I'm sorry you and your dd had a bad time (I would have moved my dc to another school) but it hasn't been my experience with 5dc in twelve different schools. I can think of one teacher I thought was poor (as did most parents and the school itself seeing as they were trying to get rid of her) but most have been good and some have been fantastic and have worked wonders (two children with statements gives you an insight into just how far some teachers go to get the best for all their class) and I'm very grateful.
Hopefully secondary will be a better experience for you both.
Honestly? I find your cancer analogy grossly offensive.
You can move your child to a different school. Try other strategies. Help at home. Buy books. Use other resources. Home ed. Even private school.
My father's bowel cancer is killing him. Soon.
He has no other options.
It's really not the same thing at all.
If the school were so awful why on earth did you keep your daughter there?
^^This. Especially since everyone here told you when she was in Y2 that the school was shit and that you should pull her out.
Congratulations to your dd though - her results are fantastic.
Cancer analogy very unfortunate.
However I do agree about inconsistencies in the system which are unacceptable. Pulling children out isn't always an option, especially in oversubscribed areas.
I think you're right about needing more consistency and I've always found your input on other threads really helpful. I do think that St Mediocre has rather shaped your view of school / teachers (as it naturally would) as being crap, when my experience ( and that of many others on mn) is of the opposite.
I've read many of your posts OP and for the life of me I can't understand why, if the school so dreadful, you didn't move your child. You paint the teachers as uncaring, inept, negligent yet you still made your child endure this on a daily basis?
For some the need to be 'right' is the thing that keeps them going at the expense of everything else. The fight becomes the defining factor.
Your child has clearly done well - some of that credit goes to her school whether or not you want to accept that. The fact that you stayed at the school for a further 4 years demonstrates that. You are in a big city not a rural community with no choice.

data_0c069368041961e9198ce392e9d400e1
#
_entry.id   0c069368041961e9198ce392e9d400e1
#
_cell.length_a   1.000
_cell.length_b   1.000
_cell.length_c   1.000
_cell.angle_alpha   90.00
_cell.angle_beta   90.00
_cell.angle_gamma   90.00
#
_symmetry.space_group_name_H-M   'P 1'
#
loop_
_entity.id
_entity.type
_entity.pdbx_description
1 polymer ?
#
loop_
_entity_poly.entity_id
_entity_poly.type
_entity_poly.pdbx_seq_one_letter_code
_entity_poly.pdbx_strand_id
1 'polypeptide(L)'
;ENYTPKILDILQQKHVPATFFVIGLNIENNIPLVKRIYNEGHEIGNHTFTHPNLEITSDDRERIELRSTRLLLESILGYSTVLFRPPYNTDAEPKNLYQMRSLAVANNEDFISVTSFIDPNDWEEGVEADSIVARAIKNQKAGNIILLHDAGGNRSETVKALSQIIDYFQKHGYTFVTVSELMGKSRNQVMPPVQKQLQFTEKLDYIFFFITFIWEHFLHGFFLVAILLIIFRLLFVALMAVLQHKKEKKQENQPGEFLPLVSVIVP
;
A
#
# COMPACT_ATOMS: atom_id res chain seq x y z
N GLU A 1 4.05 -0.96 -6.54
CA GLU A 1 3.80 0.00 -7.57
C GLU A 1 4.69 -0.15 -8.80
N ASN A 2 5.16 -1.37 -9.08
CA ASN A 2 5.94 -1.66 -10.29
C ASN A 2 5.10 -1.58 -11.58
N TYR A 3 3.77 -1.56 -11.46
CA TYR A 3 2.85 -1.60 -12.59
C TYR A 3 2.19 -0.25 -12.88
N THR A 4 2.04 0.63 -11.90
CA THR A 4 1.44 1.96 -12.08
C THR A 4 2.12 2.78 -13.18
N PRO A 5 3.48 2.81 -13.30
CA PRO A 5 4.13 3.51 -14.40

My DS is at the end of y6 in a London community primary in a deprived area. We've had our moments - been in to address issues with staff when required. The teachers, without exception, have worked their arses off to ensure that all 500 children, from whatever their starting point, achieve well.
Have they made mistakes? Yes. They have also educated, nurtured and loved many children whose home lives are frankly chaotic.
You do all teachers a disservice when you describe them thus.
Good luck at secondary. Hope you find what you're looking for.
Unlike some here, I have found your posts interesting and a useful insight into the small minority of badly run, low performing schools. I think it is important that we don't forget that such schools do exist, and how difficult it can be for parents in that situation, trying to work out what to do.
It's a bit strange to read so many teachers saying "why didn't you move your daughter?", seeming to forget that there are plenty of parents faced with poor schools who don't have that option, or who aren't sufficiently knowledgeable to take it. We need to care about them and their children, too.
I don't think the OP is suggesting that being at a crap school is like getting cancer. But state provision for education (just like health services, libraries, roads etc.) varies wildly depending on where you live. The postcode lottery for cancer care is rightfully an outrage, but the postcode lottery for schools is not discussed so much.
Last year I moved my family 100 miles in order to improve our chances in both the health and education postcode lotteries. DH now has better access to rehabilitation for his brain damage and my children no longer attend a school that cannot cope with the behaviour of a small group of children. We could not simply move schools as there were no other spaces in a 10-mile radius and I couldn't home educate as I worked to fund limited private therapy for DH. Not everyone has the "easy" option to move 100 miles.